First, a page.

In 2004, two economists looked into whether more sexual variety led to greater well-being. They looked at data from about 16,000 adult Americans who were asked confidentially how many sex partners they had had in the preceding year, and about their happiness. Across men and women alike, the data show that the optimal number of partners is one.NYT: Love People, Not Pleasure
This might seem totally counter intuitive. How can it be that these very things can give us unhappiness instead of happiness? We look for these things to fill an inner emptiness. They may bring a brief satisfaction, but it never lasts, and it is never enough. And so we crave more. We can’t quite pin down what it is that we seek.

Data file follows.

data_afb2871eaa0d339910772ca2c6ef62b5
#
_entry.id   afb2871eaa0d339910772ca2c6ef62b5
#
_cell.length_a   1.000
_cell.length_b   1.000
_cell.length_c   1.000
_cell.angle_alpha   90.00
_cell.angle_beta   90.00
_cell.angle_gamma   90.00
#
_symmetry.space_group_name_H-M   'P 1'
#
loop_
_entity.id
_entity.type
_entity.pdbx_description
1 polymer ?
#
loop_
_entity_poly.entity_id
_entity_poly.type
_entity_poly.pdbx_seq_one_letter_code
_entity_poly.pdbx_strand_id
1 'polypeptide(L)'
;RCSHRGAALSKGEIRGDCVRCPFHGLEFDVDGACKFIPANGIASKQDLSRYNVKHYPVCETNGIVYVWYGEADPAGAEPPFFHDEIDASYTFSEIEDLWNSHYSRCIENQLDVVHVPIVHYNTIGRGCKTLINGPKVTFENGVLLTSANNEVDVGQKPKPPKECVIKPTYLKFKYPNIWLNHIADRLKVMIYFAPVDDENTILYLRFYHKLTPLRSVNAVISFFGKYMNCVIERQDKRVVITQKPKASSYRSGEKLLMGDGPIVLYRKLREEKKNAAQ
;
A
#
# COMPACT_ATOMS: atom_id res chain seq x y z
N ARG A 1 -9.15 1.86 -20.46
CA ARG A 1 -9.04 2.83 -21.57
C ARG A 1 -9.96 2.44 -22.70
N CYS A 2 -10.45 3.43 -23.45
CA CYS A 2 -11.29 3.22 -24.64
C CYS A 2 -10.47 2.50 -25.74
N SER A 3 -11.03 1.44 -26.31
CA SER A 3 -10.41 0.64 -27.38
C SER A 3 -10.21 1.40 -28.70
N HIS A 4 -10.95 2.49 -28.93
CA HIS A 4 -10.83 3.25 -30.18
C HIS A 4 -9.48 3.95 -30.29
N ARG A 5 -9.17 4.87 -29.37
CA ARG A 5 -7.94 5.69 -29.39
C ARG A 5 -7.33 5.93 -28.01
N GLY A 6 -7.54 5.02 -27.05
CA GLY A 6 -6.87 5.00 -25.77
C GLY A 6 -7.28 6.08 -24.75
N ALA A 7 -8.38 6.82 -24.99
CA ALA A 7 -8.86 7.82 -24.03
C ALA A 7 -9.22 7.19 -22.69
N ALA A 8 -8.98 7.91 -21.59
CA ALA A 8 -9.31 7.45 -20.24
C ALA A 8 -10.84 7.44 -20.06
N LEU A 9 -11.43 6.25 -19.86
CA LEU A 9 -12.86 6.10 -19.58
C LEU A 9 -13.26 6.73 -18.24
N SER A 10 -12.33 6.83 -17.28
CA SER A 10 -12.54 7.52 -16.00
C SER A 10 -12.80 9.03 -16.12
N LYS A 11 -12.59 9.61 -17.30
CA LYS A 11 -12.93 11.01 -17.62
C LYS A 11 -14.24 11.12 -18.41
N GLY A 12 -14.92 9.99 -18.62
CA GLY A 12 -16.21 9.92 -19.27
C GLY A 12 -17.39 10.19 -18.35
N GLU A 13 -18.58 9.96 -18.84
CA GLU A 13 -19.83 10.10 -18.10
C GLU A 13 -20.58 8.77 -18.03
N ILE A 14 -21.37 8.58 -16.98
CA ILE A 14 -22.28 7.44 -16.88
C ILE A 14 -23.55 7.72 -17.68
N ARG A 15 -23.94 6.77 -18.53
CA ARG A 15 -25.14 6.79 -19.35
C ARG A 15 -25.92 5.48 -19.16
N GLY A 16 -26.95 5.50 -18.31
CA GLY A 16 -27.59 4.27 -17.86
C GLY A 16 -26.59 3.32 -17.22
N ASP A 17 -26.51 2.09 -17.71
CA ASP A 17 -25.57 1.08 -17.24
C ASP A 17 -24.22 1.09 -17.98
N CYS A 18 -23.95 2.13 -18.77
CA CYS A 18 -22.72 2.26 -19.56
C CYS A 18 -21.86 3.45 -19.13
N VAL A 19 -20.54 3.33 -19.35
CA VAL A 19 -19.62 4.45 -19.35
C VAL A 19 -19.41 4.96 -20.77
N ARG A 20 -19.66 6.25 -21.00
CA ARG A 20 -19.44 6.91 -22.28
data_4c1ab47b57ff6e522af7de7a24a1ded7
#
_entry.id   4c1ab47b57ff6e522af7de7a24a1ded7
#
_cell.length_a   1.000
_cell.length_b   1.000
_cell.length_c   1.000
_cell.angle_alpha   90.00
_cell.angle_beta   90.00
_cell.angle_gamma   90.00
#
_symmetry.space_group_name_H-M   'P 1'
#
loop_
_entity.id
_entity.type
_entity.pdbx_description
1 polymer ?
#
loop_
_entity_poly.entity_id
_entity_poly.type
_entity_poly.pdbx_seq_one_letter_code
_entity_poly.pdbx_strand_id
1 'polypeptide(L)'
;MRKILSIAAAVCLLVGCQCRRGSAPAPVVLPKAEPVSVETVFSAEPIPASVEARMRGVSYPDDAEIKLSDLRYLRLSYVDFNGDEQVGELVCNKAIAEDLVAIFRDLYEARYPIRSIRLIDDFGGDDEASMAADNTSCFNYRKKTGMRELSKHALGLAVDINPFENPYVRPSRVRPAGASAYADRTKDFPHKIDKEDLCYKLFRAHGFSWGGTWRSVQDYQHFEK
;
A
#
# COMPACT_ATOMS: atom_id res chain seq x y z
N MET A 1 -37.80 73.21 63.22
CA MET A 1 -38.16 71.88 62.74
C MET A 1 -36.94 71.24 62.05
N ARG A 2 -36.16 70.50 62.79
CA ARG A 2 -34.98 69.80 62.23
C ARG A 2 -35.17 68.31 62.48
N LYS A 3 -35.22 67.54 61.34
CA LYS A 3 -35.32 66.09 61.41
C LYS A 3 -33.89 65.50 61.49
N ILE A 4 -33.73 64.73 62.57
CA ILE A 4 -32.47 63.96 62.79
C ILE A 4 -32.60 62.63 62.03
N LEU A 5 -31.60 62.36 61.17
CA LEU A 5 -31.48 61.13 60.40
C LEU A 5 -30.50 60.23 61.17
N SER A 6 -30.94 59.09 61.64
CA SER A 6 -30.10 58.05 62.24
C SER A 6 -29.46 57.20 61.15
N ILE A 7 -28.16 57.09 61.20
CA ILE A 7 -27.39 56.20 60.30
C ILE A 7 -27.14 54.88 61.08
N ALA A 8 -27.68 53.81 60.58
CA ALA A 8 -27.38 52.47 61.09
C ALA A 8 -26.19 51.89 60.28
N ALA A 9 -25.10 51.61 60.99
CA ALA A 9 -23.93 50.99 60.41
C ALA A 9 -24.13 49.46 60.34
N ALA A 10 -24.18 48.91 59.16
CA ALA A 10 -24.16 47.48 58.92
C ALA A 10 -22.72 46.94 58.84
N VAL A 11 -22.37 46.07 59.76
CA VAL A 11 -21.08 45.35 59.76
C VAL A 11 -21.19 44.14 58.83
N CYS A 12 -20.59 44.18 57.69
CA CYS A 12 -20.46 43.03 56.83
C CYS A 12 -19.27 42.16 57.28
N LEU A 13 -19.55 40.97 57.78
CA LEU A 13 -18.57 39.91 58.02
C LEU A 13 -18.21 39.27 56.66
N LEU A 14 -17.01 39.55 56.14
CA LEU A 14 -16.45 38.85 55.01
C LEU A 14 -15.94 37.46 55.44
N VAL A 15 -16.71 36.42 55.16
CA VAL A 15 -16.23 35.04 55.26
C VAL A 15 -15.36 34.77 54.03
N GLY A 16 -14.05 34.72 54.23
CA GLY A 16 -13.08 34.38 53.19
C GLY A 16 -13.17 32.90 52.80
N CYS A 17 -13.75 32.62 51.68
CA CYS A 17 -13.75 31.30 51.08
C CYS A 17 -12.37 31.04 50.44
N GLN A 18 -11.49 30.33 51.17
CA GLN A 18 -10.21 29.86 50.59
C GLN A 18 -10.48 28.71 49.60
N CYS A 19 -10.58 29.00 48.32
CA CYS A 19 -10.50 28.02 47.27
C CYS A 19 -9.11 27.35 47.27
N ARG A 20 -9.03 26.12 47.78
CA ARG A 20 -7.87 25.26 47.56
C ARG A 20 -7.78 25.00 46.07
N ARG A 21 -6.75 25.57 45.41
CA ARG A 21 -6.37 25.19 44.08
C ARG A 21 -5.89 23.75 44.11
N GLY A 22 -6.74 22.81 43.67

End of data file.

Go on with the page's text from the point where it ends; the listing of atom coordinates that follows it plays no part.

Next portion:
This paradox has a word in Sanskrit: upadana, which refers to the cycle of craving and grasping. As the Dhammapada puts it: “Like the monkey seeking fruits in the forest, he leaps from life to life... Whoever is overcome by this wretched and sticky craving, his sorrows grow like grass after the rains.”
Declaring war on our own basic desires, on these destructive impulses, is not about asceticism or Puritanism. It is about being a prudent person who seeks to avoid unnecessary suffering.
|| न सुखात् लभते सुखम् ||
Desirelessness is the the highest bliss